Regardless of this notion, he needed help from members of the humanist circles in Antwerp to add Latin texts to his paintings. This means he never mastered Latin during his lifetime.
6. He married the daughter of his master in the early 1560s
Pieter Coecke van Aelst was Bruegel’s master between 1545 and 1550. His wife, Mayken Verhulst (1518-1599), was an artist as well.
He married Mayken Coecke (1545-1578), the daughter of the two artists from who he received his training when he was still in his early twenties.
If the dates are accurate, she was born the year that he started his training with the couple which is quite remarkable.
This also meant that he moved to Brussels in 1563, the political heart of the southern part of the Low countries at the time, as this was his wife’s native city.
7. He painted his most famous works during the final years of his life
His marriage in combination with his move from Antwerp to Brussels marked a switch in Bruegel’s artistic endeavors.
He learned that rich patrons were willing to pay a lot of money for his oil paintings, so he solely focused on this medium during the final years of his life.
Cardinal Granvelle, the leading minister of the Spanish Habsburgs who was based in Mechelen, acquired multiple paintings from Bruegel during the 1560s.
He produced several genre paintings, often including peasants and landscapes, which were to become his trademark. The Peasant Wedding (1567) is a great example of this.
8. His sons became great painters in their own right
Pieter Bruegel the Elder and Mayken Coecke had 3 children, a daughter named Maria (born in 1566) and two sons named Pieter Brueghel the Younger (1564-1638) and Jan Brueghel the Elder (1568-1625).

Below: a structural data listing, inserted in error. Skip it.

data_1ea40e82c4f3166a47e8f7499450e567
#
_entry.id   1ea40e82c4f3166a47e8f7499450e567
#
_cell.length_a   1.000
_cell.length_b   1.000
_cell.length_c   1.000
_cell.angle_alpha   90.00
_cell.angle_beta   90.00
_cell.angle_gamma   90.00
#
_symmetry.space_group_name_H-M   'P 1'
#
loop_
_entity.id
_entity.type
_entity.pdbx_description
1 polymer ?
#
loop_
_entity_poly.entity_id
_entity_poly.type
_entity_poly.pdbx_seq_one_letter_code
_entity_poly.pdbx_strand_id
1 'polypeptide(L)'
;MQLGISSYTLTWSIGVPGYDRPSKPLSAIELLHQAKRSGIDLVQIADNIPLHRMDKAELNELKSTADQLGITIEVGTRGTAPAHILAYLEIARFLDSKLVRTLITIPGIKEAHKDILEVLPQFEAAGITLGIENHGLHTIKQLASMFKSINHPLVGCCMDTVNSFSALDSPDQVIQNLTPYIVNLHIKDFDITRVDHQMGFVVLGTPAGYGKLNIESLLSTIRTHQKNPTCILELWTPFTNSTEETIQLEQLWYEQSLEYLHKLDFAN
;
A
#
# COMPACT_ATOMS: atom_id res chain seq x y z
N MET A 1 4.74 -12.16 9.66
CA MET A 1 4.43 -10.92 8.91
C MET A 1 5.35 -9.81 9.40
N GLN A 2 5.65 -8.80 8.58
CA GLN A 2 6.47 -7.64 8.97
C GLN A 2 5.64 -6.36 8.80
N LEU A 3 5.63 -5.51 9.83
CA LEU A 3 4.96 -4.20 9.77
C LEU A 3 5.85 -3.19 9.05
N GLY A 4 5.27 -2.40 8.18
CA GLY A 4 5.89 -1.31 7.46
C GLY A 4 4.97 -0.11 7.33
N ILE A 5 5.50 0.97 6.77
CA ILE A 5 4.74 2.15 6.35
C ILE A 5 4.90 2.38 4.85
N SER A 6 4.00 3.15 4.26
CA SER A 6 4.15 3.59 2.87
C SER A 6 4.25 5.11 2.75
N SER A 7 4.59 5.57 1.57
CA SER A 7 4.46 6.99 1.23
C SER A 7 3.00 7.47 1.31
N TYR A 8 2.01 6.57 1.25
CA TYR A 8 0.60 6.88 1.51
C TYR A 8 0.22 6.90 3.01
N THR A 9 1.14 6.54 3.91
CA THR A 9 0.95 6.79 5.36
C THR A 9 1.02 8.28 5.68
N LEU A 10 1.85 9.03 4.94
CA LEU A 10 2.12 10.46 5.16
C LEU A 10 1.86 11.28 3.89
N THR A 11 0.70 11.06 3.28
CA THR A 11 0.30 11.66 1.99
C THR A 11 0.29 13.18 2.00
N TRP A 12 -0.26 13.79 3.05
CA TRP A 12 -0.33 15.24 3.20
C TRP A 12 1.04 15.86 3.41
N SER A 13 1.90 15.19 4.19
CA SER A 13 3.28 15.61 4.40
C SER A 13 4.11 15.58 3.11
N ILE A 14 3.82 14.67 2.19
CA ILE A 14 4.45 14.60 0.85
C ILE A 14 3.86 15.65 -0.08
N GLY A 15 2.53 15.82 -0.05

Both his sons became famous artists as well. While Pieter focused on copying the same style as his father, Jan produced many original paintings.
Jan Brueghel the Elder was a friend of Peter Paul Rubens (1577-1640) and was an important figure in the transition between the Late Renaissance in northern Europe and the Baroque period.
9. About 40 paintings are attributed to Pieter Bruegel the Elder today
The artist died relatively young in 1569, most probably only in his early forties. Because of this and the fact that he didn’t pick up oil painting as his main activity until the 1560s, he didn’t leave behind an incredible oeuvre.
About 40 paintings are positively attributed to him, and 12 of these are part of the collection of the Kunsthistorishes museum in Vienna.
His most famous works are paintings depicting peasants, farmers, and landscapes that focus on depicting ordinary life.
10. His reputation as an artist only improved in the 19th century
His remarkable oeuvre served as a great influence on Dutch artists of the Dutch Golden Age. His innovative subject matter made genre paintings possible and they were highly regarded by collectors.
This makes it all the more remarkable that art critics didn’t appreciate his work in the same manner for several centuries. They deemed them nothing more than an extension of the peculiar paintings by Hieronymus Bosch.
It wasn’t until the 19th century that the deeper meaning of his oeuvre was fully understood and that he finally earned the respect he deserved.
As one of his friends named Abraham Ortelius (1527-1598) wrote in 1574:
“He was the most perfect painter of his century.”